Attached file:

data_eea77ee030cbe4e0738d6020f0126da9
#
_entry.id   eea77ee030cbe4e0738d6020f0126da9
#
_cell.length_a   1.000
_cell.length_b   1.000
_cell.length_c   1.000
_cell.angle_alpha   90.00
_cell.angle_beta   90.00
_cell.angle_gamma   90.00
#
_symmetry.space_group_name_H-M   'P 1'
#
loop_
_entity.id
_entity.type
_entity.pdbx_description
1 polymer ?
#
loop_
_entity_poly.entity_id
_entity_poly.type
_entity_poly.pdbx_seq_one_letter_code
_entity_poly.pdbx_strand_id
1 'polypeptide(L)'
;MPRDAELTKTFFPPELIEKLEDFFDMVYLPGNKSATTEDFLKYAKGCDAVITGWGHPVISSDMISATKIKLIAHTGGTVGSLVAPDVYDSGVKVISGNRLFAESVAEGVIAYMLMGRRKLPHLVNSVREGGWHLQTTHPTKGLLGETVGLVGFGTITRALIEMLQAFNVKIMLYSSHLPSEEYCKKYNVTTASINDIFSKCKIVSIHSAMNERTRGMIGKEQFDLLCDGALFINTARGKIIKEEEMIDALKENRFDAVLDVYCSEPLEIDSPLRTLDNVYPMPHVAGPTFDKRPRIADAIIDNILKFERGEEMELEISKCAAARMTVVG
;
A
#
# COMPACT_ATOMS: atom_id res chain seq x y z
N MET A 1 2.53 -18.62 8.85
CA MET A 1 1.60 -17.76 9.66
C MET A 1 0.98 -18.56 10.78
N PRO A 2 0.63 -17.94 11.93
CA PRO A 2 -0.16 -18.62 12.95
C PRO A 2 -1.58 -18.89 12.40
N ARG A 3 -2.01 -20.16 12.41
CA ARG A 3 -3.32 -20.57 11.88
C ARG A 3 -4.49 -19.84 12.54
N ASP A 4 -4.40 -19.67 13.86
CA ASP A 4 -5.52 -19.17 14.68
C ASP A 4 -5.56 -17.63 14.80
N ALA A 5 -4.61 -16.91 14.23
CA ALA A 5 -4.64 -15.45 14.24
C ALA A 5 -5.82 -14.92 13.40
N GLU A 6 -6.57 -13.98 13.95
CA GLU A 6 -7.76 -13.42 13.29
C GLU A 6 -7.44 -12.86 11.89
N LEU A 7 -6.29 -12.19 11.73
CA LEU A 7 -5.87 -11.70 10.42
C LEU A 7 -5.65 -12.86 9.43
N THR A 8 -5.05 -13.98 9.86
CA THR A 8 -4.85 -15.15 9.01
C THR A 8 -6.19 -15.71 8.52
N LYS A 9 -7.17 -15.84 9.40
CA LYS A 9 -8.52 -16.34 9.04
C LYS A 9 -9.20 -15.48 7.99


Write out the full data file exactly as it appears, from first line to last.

data_eea77ee030cbe4e0738d6020f0126da9
#
_entry.id   eea77ee030cbe4e0738d6020f0126da9
#
_cell.length_a   1.000
_cell.length_b   1.000
_cell.length_c   1.000
_cell.angle_alpha   90.00
_cell.angle_beta   90.00
_cell.angle_gamma   90.00
#
_symmetry.space_group_name_H-M   'P 1'
#
loop_
_entity.id
_entity.type
_entity.pdbx_description
1 polymer ?
#
loop_
_entity_poly.entity_id
_entity_poly.type
_entity_poly.pdbx_seq_one_letter_code
_entity_poly.pdbx_strand_id
1 'polypeptide(L)'
;MPRDAELTKTFFPPELIEKLEDFFDMVYLPGNKSATTEDFLKYAKGCDAVITGWGHPVISSDMISATKIKLIAHTGGTVGSLVAPDVYDSGVKVISGNRLFAESVAEGVIAYMLMGRRKLPHLVNSVREGGWHLQTTHPTKGLLGETVGLVGFGTITRALIEMLQAFNVKIMLYSSHLPSEEYCKKYNVTTASINDIFSKCKIVSIHSAMNERTRGMIGKEQFDLLCDGALFINTARGKIIKEEEMIDALKENRFDAVLDVYCSEPLEIDSPLRTLDNVYPMPHVAGPTFDKRPRIADAIIDNILKFERGEEMELEISKCAAARMTVVG
;
A
#
# COMPACT_ATOMS: atom_id res chain seq x y z
N MET A 1 2.53 -18.62 8.85
CA MET A 1 1.60 -17.76 9.66
C MET A 1 0.98 -18.56 10.78
N PRO A 2 0.63 -17.94 11.93
CA PRO A 2 -0.16 -18.62 12.95
C PRO A 2 -1.58 -18.89 12.40
N ARG A 3 -2.01 -20.16 12.41
CA ARG A 3 -3.32 -20.57 11.88
C ARG A 3 -4.49 -19.84 12.54
N ASP A 4 -4.40 -19.67 13.86
CA ASP A 4 -5.52 -19.17 14.68
C ASP A 4 -5.56 -17.63 14.80
N ALA A 5 -4.61 -16.91 14.23
CA ALA A 5 -4.64 -15.45 14.24
C ALA A 5 -5.82 -14.92 13.40
N GLU A 6 -6.57 -13.98 13.95
CA GLU A 6 -7.76 -13.42 13.29
C GLU A 6 -7.44 -12.86 11.89
N LEU A 7 -6.29 -12.19 11.73
CA LEU A 7 -5.87 -11.70 10.42
C LEU A 7 -5.65 -12.86 9.43
N THR A 8 -5.05 -13.98 9.86
CA THR A 8 -4.85 -15.15 9.01
C THR A 8 -6.19 -15.71 8.52
N LYS A 9 -7.17 -15.84 9.40
CA LYS A 9 -8.52 -16.34 9.04
C LYS A 9 -9.20 -15.48 7.99